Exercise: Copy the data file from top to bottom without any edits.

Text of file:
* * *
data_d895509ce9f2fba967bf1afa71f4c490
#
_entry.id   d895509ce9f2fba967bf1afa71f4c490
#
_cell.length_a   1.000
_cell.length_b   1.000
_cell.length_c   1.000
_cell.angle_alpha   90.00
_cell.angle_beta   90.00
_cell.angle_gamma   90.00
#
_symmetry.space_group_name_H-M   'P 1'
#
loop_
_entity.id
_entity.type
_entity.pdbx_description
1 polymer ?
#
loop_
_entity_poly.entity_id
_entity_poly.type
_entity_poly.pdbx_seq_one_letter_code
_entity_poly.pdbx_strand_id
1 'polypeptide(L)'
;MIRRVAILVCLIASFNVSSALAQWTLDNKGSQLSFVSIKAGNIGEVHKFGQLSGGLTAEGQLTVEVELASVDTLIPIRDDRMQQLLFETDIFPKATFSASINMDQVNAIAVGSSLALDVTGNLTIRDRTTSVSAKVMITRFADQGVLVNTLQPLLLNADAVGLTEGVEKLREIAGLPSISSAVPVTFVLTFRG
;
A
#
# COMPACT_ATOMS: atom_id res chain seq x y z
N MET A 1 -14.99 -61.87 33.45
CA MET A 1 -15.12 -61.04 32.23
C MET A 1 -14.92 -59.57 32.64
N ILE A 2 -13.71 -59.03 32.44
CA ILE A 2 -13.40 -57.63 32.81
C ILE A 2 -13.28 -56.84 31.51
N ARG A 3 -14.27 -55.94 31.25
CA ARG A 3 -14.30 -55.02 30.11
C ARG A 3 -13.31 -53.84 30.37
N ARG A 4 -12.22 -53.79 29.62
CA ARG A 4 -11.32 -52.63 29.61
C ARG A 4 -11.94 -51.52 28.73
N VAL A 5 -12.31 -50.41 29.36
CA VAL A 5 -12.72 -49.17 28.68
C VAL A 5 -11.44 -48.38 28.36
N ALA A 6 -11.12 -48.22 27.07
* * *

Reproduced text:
data_d895509ce9f2fba967bf1afa71f4c490
#
_entry.id   d895509ce9f2fba967bf1afa71f4c490
#
_cell.length_a   1.000
_cell.length_b   1.000
_cell.length_c   1.000
_cell.angle_alpha   90.00
_cell.angle_beta   90.00
_cell.angle_gamma   90.00
#
_symmetry.space_group_name_H-M   'P 1'
#
loop_
_entity.id
_entity.type
_entity.pdbx_description
1 polymer ?
#
loop_
_entity_poly.entity_id
_entity_poly.type
_entity_poly.pdbx_seq_one_letter_code
_entity_poly.pdbx_strand_id
1 'polypeptide(L)'
;MIRRVAILVCLIASFNVSSALAQWTLDNKGSQLSFVSIKAGNIGEVHKFGQLSGGLTAEGQLTVEVELASVDTLIPIRDDRMQQLLFETDIFPKATFSASINMDQVNAIAVGSSLALDVTGNLTIRDRTTSVSAKVMITRFADQGVLVNTLQPLLLNADAVGLTEGVEKLREIAGLPSISSAVPVTFVLTFRG
;
A
#
# COMPACT_ATOMS: atom_id res chain seq x y z
N MET A 1 -14.99 -61.87 33.45
CA MET A 1 -15.12 -61.04 32.23
C MET A 1 -14.92 -59.57 32.64
N ILE A 2 -13.71 -59.03 32.44
CA ILE A 2 -13.40 -57.63 32.81
C ILE A 2 -13.28 -56.84 31.51
N ARG A 3 -14.27 -55.94 31.25
CA ARG A 3 -14.30 -55.02 30.11
C ARG A 3 -13.31 -53.84 30.37
N ARG A 4 -12.22 -53.79 29.62
CA ARG A 4 -11.32 -52.63 29.61
C ARG A 4 -11.94 -51.52 28.73
N VAL A 5 -12.31 -50.41 29.36
CA VAL A 5 -12.72 -49.17 28.68
C VAL A 5 -11.44 -48.38 28.36
N ALA A 6 -11.12 -48.22 27.07